Wall Street edges up in end to brutal week


Employers are hiring at a healthy pace, with unemployment at a 17-year low of 4.1 percent.

Asian shares have opened lower and are tracking the overnight plunge on Wall Street. It was up as much as 349 in early trading.

The Dow is down 528.32 points, or 2.1 percent. At one point, stocks fell 12 per cent from the latest highs, before a furious rally on Friday left the equity benchmark 1.5 per cent higher on the day.

With Thursday's 4 percent drop, the USA stock market had officially entered a correction, which is when major indexes are down at least 10 percent from their recent peaks. For the second time this week, the Dow plunged more than 1,000 points.

The S&P 500 lost $2.49-trillion in market value since January 26 through Thursday, according to S&P Dow Jones Indices.

The Dow was down by 296 points Friday afternoon after quickly rising almost 350 points in early trading. "That's a concern, and there's a lot of volatility and selling off in the stock market". Such a rapid rise is unusual, and market analysts long warned that a pullback was overdue. The Dow is still trading significantly above 20,000 point; an essentially meaningless milestone it passed through for the first time just over a year ago.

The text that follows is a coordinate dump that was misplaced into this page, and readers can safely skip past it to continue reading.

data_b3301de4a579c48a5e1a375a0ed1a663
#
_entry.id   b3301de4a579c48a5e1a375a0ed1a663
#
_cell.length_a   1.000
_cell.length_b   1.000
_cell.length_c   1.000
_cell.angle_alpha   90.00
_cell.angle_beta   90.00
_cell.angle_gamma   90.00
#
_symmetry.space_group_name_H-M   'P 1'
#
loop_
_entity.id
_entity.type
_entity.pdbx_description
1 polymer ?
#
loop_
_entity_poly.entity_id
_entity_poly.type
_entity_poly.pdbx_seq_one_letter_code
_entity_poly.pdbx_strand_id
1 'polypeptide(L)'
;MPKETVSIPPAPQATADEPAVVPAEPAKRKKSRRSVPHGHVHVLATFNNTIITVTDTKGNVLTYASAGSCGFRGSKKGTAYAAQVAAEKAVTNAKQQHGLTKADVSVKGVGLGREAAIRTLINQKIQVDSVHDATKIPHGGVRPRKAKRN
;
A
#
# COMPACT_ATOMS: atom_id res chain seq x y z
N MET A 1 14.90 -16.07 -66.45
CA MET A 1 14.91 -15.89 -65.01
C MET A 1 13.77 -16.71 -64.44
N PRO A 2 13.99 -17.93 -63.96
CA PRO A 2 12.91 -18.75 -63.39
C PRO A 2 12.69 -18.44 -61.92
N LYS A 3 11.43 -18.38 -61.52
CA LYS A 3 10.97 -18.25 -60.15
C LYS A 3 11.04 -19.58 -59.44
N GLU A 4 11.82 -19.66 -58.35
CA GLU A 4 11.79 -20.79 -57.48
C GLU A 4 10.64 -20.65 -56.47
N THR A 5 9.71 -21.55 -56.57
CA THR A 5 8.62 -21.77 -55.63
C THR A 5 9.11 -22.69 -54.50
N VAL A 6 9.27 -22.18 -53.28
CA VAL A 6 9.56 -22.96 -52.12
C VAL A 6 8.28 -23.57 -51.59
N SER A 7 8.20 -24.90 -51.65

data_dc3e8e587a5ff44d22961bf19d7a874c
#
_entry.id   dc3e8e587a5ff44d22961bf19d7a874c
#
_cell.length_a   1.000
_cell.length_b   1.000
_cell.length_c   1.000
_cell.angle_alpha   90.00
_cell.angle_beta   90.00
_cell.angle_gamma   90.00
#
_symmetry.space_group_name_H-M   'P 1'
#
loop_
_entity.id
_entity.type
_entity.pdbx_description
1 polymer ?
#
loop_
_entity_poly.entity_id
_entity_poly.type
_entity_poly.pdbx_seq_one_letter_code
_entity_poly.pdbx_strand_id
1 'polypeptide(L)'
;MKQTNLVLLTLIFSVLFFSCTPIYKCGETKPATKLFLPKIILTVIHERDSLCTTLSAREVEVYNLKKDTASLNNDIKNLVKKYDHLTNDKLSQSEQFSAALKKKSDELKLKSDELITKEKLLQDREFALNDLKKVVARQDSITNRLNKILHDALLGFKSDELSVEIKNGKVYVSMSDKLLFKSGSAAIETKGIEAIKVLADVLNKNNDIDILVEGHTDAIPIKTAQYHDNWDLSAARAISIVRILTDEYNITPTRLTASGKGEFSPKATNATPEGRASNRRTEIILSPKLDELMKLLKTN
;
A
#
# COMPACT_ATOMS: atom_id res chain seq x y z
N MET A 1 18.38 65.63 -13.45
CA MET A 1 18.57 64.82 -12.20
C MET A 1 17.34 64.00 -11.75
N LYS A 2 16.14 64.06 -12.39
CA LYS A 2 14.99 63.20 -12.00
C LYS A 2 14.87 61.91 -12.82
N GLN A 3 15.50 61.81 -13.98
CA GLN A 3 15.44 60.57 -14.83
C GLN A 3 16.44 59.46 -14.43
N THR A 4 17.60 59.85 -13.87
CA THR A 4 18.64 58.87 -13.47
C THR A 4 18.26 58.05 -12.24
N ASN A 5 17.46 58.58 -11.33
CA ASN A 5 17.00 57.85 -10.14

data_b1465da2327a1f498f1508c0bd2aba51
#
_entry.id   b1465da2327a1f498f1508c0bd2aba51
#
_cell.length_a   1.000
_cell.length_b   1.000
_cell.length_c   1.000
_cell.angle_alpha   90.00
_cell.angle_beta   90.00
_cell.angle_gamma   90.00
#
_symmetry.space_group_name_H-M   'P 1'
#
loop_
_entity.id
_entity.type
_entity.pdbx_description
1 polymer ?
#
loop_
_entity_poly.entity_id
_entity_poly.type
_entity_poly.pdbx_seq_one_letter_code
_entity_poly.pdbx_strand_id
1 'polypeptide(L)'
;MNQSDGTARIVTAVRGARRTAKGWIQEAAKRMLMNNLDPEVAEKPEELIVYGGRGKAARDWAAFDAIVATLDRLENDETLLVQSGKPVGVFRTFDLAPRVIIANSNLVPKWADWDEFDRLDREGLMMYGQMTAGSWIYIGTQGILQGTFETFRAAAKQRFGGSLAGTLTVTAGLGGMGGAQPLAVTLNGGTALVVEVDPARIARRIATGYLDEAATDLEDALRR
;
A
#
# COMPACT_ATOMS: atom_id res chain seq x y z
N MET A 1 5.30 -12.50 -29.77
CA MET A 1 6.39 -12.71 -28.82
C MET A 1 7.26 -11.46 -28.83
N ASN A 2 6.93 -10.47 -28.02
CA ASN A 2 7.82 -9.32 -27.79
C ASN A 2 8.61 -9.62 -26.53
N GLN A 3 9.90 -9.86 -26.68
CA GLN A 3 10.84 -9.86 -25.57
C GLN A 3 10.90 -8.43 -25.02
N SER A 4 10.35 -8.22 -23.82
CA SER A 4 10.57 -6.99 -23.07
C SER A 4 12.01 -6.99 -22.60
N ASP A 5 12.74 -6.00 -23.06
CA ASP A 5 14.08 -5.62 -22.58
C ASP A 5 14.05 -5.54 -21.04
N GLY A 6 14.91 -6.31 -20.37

The Standard & Poor's 500 index gave up 77 points, or 2.9 percent, to 2,603. Now the S&P 500's record-long period without a 5% retreat is in jeopardy.

Still, both the Dow and S&P 500 lost more than 5 percent for the week.

In the local market, energy and materials copped the worst of the impact as oil and metal prices slid to their lowest in several weeks. The losses were steady, unlike the sharp swings seen over the past few days.

Among the sectors that have performed poorly on Wall Street this week are banks, homebuilders and tech companies. Brent crude, used to price worldwide oils, slid $2.78, or 4.3 percent, to $62.03 in London.

The dissimilarity between the recent Dow's trend and Bitcoin trend may be connected to the lifeline it received after the US Securities Exchange Commission (SEC) and the Commodities and Future Trading Commission joint hearing on Tuesday.

The S&P 500 ended down 3.8 per cent and the Dow finished down 4.2 per cent.

The Dow closed up 1.38 percent to 23,190.

In currencies, the dollar clung to its earlier gains against a basket of currencies as Wall Street's major indexes edged up.

The market got off to a mixed start on Thursday but has fallen steadily as the morning wore on. The U.K.'s FTSE 100 Index sank 1.5%. Japan's Nikkei sagged 3 per cent, en route for a weekly loss of 8.6 per cent.

The broader S&P 500 lost 34 points, or 1.3 percent, to 2,647.

"You have a fundamental difference between the economy and earnings doing well, versus interest rates going up and inflation picking up, and it's still a question of which will dominate", said Giri Cherukuri, head trader at OakBrook Investments LLC in Lisle, Illinois.